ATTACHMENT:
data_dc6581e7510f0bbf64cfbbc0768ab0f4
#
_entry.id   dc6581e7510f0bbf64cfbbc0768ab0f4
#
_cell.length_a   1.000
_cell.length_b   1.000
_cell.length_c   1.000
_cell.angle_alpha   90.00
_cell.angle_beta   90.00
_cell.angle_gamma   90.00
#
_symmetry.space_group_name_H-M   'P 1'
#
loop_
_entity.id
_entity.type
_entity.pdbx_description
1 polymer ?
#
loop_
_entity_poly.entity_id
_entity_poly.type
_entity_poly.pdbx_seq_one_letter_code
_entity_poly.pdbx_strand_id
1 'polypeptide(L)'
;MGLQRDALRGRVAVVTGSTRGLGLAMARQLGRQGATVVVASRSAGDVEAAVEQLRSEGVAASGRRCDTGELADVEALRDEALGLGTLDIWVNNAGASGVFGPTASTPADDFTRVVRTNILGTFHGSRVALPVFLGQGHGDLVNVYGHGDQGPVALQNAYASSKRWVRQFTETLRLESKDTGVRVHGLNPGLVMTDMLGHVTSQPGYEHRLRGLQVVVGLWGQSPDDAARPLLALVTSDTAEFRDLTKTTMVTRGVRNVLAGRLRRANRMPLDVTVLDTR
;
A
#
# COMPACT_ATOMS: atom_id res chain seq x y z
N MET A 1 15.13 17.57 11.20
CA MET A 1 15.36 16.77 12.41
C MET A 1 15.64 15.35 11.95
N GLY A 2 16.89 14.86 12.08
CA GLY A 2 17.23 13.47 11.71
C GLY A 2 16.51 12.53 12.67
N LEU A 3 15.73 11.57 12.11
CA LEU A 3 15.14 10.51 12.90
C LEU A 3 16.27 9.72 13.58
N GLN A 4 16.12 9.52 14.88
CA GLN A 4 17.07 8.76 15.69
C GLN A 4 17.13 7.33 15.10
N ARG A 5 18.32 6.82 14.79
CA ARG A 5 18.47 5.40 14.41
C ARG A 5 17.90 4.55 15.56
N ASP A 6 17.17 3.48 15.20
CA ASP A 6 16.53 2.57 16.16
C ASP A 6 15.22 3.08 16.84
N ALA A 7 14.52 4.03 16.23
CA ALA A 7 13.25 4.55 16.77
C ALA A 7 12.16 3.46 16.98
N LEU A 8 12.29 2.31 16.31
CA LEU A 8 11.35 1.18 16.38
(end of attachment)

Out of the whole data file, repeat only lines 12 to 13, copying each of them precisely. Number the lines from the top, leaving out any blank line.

_symmetry.space_group_name_H-M   'P 1'
#